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  1. Why, what and how to teach ethics to veterinary students in Europe

    Contributor(s):: Manuel Duarte Pimentel Ferreira de Magalhães Sant’Ana

    The teaching of ethics is now commonly included as part of undergraduate veterinary medical education in Europe. Despite the wide recognition that veterinary students need to acquire ethical competences, there is limited empirical research examining the reasons for teaching ethics (why), the...

  2. Bioethics; Its Scope and Purpose

    Contributor(s):: Fox, Michael W.

  3. Ethical Considerations in the Use of Transgenic Animals

    Contributor(s):: Giraud, Raymond

  4. Prioritisation of companion dog welfare issues using expert consensus

    Contributor(s):: Buckland, E. L., Corr, S. A., Abeyesinghe, S. M., Wathes, C. M.

    Resources for tackling animal welfare issues are often limited. Obtaining a consensus of expert opinion on the most pressing issues to address is a valuable approach to try to ensure that resources are wisely spent. In this study, seven independent experts in a range of disciplines (including...

  5. Australia's ethical framework for when animals are used for scientific purposes

    Contributor(s):: Rose, M., Grant, E.

  6. The emergence of veterinary oaths: social, historical, and ethical considerations

    Contributor(s):: Bones, V. C., Yeates, J. W.

    Veterinary oaths are public declarations sworn by veterinarians, usually when they enter the profession. As such, they may reflect professional and social concerns. Analysis of contemporary veterinary oaths may therefore reveal their ethical foundations. The objective of this article is to...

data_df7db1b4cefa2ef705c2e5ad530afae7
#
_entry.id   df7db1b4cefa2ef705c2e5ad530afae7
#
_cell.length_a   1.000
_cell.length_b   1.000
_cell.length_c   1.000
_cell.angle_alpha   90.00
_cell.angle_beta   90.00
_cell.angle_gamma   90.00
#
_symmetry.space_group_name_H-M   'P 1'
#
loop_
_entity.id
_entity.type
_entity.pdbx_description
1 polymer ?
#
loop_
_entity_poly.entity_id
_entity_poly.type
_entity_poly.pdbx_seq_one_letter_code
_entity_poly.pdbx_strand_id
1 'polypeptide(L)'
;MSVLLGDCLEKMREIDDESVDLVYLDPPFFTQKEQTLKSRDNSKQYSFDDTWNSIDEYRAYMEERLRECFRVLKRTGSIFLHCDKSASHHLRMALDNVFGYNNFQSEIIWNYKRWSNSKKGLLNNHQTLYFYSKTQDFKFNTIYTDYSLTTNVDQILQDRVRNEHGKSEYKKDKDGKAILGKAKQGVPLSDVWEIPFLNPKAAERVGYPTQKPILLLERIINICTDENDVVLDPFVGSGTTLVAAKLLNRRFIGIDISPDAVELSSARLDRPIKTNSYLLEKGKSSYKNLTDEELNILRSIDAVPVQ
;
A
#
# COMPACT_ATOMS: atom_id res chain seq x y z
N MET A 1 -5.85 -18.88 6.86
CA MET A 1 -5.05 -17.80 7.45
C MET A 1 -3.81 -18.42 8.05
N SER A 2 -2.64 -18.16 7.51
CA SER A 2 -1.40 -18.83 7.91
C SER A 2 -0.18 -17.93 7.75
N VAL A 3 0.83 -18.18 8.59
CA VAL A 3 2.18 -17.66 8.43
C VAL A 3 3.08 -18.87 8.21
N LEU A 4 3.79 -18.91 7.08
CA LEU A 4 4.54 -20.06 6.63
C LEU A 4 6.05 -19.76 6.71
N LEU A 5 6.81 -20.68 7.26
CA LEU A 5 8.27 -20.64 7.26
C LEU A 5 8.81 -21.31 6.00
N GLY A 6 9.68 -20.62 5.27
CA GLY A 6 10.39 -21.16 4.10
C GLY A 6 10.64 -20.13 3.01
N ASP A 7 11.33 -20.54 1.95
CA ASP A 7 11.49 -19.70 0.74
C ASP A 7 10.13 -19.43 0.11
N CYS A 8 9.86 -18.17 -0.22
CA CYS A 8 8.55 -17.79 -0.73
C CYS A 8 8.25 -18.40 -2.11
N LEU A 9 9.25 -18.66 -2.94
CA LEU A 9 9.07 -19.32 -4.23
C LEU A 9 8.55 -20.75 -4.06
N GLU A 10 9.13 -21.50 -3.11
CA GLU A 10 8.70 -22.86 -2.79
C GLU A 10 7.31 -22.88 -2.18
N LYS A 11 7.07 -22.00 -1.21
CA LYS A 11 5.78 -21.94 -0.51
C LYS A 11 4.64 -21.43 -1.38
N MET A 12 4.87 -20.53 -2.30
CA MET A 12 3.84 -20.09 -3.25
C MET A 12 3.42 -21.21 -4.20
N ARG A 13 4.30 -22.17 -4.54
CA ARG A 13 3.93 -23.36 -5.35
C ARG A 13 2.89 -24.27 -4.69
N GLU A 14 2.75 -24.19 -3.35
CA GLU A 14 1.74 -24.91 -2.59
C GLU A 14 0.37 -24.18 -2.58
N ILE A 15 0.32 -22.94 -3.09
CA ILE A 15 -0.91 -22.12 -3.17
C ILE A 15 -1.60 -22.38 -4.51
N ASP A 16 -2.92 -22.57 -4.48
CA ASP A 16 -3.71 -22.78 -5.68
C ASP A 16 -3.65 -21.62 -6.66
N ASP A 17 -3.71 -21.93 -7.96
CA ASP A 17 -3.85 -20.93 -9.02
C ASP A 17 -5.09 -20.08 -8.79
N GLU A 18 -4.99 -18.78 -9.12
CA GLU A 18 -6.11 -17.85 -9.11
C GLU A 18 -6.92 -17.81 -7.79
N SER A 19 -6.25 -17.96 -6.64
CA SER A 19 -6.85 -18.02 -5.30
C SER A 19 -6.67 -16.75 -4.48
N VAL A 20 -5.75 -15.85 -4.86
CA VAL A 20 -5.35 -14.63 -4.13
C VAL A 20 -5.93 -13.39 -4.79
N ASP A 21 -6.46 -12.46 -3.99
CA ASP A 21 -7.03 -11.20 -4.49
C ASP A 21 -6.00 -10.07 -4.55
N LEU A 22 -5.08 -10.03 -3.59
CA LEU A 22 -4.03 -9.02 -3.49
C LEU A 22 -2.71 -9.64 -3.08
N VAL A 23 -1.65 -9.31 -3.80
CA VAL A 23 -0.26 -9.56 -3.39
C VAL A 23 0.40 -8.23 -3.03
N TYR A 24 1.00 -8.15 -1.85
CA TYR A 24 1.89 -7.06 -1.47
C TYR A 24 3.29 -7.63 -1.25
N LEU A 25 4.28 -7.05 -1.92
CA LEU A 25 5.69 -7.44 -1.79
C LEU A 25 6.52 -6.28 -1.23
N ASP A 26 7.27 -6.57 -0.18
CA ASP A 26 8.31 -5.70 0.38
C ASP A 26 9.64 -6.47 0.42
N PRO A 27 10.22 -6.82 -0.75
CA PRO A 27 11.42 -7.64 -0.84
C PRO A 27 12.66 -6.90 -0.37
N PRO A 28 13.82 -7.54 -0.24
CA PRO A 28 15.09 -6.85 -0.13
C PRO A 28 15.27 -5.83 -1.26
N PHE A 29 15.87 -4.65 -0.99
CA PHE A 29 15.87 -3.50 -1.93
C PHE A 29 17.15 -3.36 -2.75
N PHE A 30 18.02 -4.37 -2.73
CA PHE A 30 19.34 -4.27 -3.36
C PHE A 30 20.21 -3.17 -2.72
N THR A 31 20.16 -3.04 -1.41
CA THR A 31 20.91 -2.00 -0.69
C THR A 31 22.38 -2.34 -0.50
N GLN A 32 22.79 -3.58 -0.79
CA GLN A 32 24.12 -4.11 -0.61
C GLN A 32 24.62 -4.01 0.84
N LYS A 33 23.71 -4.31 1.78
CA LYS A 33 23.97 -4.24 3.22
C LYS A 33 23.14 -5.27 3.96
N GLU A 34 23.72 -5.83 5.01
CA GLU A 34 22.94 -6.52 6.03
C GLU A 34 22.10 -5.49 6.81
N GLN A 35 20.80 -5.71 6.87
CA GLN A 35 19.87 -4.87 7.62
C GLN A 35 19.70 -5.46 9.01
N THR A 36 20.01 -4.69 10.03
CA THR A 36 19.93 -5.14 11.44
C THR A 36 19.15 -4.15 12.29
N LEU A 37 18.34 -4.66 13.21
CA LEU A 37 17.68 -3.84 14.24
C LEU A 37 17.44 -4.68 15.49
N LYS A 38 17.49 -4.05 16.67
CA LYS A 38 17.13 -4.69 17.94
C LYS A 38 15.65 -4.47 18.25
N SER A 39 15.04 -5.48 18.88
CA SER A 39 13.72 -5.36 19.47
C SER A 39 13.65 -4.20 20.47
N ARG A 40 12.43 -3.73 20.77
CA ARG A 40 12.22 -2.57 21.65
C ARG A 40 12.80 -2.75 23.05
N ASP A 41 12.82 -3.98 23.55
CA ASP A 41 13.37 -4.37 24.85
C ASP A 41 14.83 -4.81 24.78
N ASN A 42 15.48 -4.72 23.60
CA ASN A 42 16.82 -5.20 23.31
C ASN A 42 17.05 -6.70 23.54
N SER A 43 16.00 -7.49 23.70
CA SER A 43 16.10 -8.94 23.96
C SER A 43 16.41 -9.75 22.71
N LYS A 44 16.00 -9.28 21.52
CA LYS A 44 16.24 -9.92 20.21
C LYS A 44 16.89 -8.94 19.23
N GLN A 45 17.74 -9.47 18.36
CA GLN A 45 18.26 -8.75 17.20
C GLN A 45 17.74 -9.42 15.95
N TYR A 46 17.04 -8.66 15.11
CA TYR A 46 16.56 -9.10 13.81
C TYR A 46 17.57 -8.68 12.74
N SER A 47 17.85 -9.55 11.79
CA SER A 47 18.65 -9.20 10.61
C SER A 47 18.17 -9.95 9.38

7. Science and ethics

    Contributor(s):: Rollin, Bernard E.

  8. Implications of ethics to medicine- veterinary and human: ethical implications in issues and decisions in companion animal medicine

    Contributor(s):: Hopkins, A. F.

  9. Implications of ethics to medicine- veterinary and human: ethical problems and decisions in food animal medicine

    Contributor(s):: Kingrey, B. W.

  10. Implications of ethics to medicine- veterinary and human: issues of informed consent in human experimentation

    Contributor(s):: Veatch, Robert M.

  11. Implications of ethics to medicine- veterinary and human: legal constraints on the practice of veterinary and human medicine

    Contributor(s):: Pritchard, William R.

  12. Implications of ethics to medicine- veterinary and human: rights language and the ethical treatment of animals

    Contributor(s):: Caplan, Arthur L.

  13. Implications of ethics to medicine- veterinary and human: the fact of illness and the act of pro-fession: some notes on the source of professional obligation

    Contributor(s):: Pellegrino, Edmund D.

  14. Implications of history to medicine- veterinary and human: an implication of the history of veterinary medicine in Texas: man and his animals inseparable

    Contributor(s):: Price, Alice A.

  15. Implications of history to medicine- veterinary and human: history and modern medicine

    Contributor(s):: Williams, L. Pearce

  16. Implications of history to medicine- veterinary and human: history of medicine in Texas

    Contributor(s):: Blocker, Truman G.

  17. Implications of history to medicine- veterinary and human: history of the medical arts

    Contributor(s):: Armistead, W. W.

  18. Implications of history to medicine- veterinary and human: introduction

    Contributor(s):: Morris, James Polk, III.

  19. Implications of history to medicine- veterinary and human: the veterinarian and human health-care systems: issues and boundaries

    Contributor(s):: McCulloch, Michael J.

  20. Prologue

    Contributor(s):: Knight, James A., Shelton, George C.